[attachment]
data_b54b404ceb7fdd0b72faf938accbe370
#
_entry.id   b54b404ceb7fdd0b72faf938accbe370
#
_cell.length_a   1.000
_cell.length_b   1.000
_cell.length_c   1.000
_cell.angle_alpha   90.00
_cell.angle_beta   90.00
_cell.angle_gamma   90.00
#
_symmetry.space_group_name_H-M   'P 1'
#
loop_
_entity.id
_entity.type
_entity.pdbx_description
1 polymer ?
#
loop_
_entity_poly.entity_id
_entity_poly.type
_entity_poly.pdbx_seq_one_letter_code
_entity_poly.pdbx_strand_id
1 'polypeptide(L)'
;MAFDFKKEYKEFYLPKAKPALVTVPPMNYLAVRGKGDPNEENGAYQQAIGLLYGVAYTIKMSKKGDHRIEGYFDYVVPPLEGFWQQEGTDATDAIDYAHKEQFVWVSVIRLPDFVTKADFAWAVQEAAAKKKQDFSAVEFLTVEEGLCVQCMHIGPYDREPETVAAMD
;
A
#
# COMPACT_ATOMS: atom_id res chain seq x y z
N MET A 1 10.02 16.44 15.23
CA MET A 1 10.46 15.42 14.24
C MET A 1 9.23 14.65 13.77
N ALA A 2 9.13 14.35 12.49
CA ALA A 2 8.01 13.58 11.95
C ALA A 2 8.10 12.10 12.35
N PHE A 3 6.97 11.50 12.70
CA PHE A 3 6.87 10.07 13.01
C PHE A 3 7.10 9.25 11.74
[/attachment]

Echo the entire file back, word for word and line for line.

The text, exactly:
data_b54b404ceb7fdd0b72faf938accbe370
#
_entry.id   b54b404ceb7fdd0b72faf938accbe370
#
_cell.length_a   1.000
_cell.length_b   1.000
_cell.length_c   1.000
_cell.angle_alpha   90.00
_cell.angle_beta   90.00
_cell.angle_gamma   90.00
#
_symmetry.space_group_name_H-M   'P 1'
#
loop_
_entity.id
_entity.type
_entity.pdbx_description
1 polymer ?
#
loop_
_entity_poly.entity_id
_entity_poly.type
_entity_poly.pdbx_seq_one_letter_code
_entity_poly.pdbx_strand_id
1 'polypeptide(L)'
;MAFDFKKEYKEFYLPKAKPALVTVPPMNYLAVRGKGDPNEENGAYQQAIGLLYGVAYTIKMSKKGDHRIEGYFDYVVPPLEGFWQQEGTDATDAIDYAHKEQFVWVSVIRLPDFVTKADFAWAVQEAAAKKKQDFSAVEFLTVEEGLCVQCMHIGPYDREPETVAAMD
;
A
#
# COMPACT_ATOMS: atom_id res chain seq x y z
N MET A 1 10.02 16.44 15.23
CA MET A 1 10.46 15.42 14.24
C MET A 1 9.23 14.65 13.77
N ALA A 2 9.13 14.35 12.49
CA ALA A 2 8.01 13.58 11.95
C ALA A 2 8.10 12.10 12.35
N PHE A 3 6.97 11.50 12.70
CA PHE A 3 6.87 10.07 13.01
C PHE A 3 7.10 9.25 11.74